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The Auto-See Drive-In was opened by 1949. According to the November 12, 1949, issue of Boxoffice Magazine, the Yuba City city council received complaints from many citizens about the 600-car operation, citing “…uncontrolled noise, traffic hazards, and the nuisance of scattered trash from the theater.”
OK, the August 5, 1944, issue of Boxoffice gives another clue to the Butte’s origin. It noted that the Butte and three other Sacramento Valley theaters had been leased by T&D Jr. Enterprises from the heirs of the late Morgan Walsh. That indicates that it was the Mann/Walsh project of 1938 which became the Butte Theatre. Interestingly enough, T&D Jr. Enterprises had been taken over by Fred Naify, former owner of the Gridley Theatre, in 1947.
From Boxoffice Magazine, February 12, 1938: “…George Mann and Morgan Walsh…have acquired a corner lot in Gridley, Cal, and will proceed immediately to construct a Class A theatre on the site.” Projected cost was $100,000, and seating was to be “about 800.”
Mann and Walsh were the operators of the Redwood Theatres Circuit, which was very active in the small towns of the Sacramento Valley during this era, so it seems quite possible that the unnamed theater to which the article refers was the Butte. It is on a corner lot.
But then there’s this item from the June 4, 1938 issue of Boxoffice: “Plans for rebuilding the Gridley Theatre, Gridley, are being drawn up, says owner Fred Naify. The house was destroyed by fire on May 15, with an estimated loss of $55,000.”
Whether it was the Redwood Theatres project, or Naify’s rebuilt theatre, renamed, the Butte probably dates from late 1938 or early 1939.
The recent opening of the Center Theatre in Ontario, Oregon, was noted by an item in the November 27, 1948, issue of Boxoffice Magazine. The owner of the independent house was Howard Matthews. The building was 75x120 feet, and the cost was $125,000. The entrance was decorated with burgundy tile and Arizona flagstone, and the auditorium was painted coral and turquoise (how very midcentury) with drapes in varying shades of gold.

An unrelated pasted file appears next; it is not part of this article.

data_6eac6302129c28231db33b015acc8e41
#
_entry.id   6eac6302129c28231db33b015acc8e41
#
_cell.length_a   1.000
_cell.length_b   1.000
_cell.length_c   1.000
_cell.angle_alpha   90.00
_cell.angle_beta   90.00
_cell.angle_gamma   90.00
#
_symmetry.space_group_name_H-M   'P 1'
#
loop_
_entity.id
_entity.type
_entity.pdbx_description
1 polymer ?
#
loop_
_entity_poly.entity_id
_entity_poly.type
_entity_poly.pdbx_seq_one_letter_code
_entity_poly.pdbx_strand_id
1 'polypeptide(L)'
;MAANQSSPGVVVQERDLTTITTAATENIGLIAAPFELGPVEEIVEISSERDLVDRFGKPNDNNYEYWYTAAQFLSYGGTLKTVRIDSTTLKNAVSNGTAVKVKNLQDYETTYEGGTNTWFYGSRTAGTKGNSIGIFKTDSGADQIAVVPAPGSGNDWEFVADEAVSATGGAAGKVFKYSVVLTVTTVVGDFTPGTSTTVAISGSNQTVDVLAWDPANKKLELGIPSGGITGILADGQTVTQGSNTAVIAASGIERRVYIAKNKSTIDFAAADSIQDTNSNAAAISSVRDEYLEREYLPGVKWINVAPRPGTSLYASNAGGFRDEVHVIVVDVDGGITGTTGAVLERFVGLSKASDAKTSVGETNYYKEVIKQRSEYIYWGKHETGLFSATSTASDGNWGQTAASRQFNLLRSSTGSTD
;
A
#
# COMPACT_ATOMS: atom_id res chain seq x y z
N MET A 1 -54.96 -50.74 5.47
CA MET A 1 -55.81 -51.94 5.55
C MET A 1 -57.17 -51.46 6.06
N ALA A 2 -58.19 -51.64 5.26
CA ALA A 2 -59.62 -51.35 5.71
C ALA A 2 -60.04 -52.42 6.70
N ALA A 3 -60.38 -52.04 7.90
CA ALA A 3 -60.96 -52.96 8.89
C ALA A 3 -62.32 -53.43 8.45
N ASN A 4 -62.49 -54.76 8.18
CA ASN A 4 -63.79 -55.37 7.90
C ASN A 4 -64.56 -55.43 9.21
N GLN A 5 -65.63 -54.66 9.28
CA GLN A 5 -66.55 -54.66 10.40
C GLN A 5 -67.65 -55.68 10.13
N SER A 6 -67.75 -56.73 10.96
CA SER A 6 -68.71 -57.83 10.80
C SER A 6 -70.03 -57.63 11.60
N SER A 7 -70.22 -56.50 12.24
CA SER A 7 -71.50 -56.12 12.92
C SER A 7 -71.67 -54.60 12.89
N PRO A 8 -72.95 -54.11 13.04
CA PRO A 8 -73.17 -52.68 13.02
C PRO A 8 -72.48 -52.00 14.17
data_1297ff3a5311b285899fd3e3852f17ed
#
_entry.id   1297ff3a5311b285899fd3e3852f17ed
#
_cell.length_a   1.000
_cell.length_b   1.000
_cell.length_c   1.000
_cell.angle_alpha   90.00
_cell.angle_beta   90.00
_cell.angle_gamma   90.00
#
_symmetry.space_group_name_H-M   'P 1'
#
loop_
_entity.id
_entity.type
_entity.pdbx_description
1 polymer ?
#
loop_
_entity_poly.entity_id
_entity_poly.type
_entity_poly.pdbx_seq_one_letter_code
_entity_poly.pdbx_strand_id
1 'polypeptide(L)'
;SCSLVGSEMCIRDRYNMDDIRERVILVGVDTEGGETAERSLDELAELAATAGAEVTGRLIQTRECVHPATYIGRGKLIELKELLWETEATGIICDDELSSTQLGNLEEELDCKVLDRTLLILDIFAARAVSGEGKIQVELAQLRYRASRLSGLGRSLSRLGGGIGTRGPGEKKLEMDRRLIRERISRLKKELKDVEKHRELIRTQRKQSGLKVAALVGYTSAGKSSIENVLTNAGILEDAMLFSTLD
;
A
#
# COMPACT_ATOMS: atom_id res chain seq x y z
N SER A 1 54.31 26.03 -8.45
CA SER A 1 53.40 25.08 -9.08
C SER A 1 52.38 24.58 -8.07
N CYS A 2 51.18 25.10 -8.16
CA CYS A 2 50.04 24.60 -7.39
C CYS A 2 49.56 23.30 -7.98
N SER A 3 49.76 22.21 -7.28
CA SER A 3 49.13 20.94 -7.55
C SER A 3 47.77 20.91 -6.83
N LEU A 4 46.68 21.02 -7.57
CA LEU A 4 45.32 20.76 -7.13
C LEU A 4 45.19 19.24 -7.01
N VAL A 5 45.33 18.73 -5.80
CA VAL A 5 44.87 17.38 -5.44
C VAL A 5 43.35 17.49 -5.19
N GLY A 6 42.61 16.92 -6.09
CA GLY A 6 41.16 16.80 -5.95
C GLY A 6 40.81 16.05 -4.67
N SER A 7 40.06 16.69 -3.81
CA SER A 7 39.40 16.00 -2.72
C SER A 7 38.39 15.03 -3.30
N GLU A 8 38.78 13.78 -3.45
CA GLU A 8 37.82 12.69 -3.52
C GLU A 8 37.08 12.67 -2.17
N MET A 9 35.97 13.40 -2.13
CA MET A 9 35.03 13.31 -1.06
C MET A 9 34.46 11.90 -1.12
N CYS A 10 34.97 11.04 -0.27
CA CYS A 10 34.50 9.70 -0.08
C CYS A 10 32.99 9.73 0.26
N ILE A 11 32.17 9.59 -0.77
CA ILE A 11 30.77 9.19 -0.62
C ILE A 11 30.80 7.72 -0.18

Custom made modern furniture and carpets of turquoise and golden brown adorned the lobby. There was a small stage in the auditorium, and the 750 seat house had a crying room, as well as a party room seating 14. Plans were drawn by Salt Lake City architect Paul Evans.
The plain facade the Oaks Theatre sported in its final years probably dates from 1945, and the name change from Fair Oaks Theatre was probably made at the same time (four letters being cheaper than eight.) Boxoffice Magazine’s issue of February 3, 1945, carried a brief item saying that the Fair Oaks Theatre had been gutted by fire. Manager George Haines said that plans were underway for immediate reconstruction. The item also mentioned the theater’s history as the original home of the Pasadena Playhouse, and added that the Fair Oaks had been showing movies since 1935.
During the summer of 1937 the Orpheum was remodeled. It was reopened as the Utah Theatre on September 29, 1937, according to a brief item in Boxoffice Magazine’s issue of October 2nd that year. The item mentions a new marquee and other exterior alterations, and indirect lighting. The Utah opened under the management of Holden Swiger, for the Fox Intermountain chain.
Boxoffice Magazine of September 3, 1973, said that the Butte Theatre was scheduled to be shuttered that day. The last operator was United Artists Theatres.
Google Maps street view shows that the Butte has lost its marquee and distinctive art moderne tower. The terrazzo of the former ticket vestibule appears to be partly intact, but the vestibule’s roof is gone and the entrance doors are sealed up. The auditorium is still standing.
The address was 410 Fremont Street. Cinema 1-2-3 opened in early June, 1972, according to an item in Boxoffice Magazine’s issue of July 10 that year. It was the fourth theater opened by NTC, the Nevada Theatre Corporation. The 900 seat house was designed by San Francisco architect Gale Santocono. A one-man projection booth served all three screens, with semi-automated Cinemeccanica projectors using 13,000 foot reels.
The Plaza 6 was originally a twin theater, known as Plaza I and Plaza II, and was opened in 1970. It was built for Minneapolis-based Northwest Cinema Corporation. Boxoffice Magazine of May 18, 1970, said that the twin had a scheduled opening date of May 29. Plaza I had 528 seats, and Plaza II had 264.
The construction of a new four-plex theater at the Brentwood Shopping Center was announced in the May 8, 1970, issue of Boxoffice Magazine. The house was being built by Robert L. Lippert Enterprises, for operation by Lippert’s Transcontinental Theatres subsidiary. A total of 1600 seats were divided among two auditoriums of 450 seats, and two of 350 seats. The architect was Gale Santocono. The web site of the Robert Lippert Foundation lists the Brentwood 4 Cinemas, as well as a Colorado 4 Cinemas in the same city.
A similar four-plex, also designed by Santocono, was planned by Lippert for the Denver suburb of Aurora, and both it and the Brentwood project were expected to be in operation by September, 1970. However, no theaters in Aurora are listed on the Lippert Foundation web site. I don’t know if the Aurora four-plex wasn’t built, or was built but opened by another theatre chain. If it was built, it isn’t listed at Cinema Treasures.
The official groundbreaking for the 850 seat Fox Fremont Theatre was announced in the April 3, 1967, issue of Boxoffice Magazine. The architect was Gale Santocono.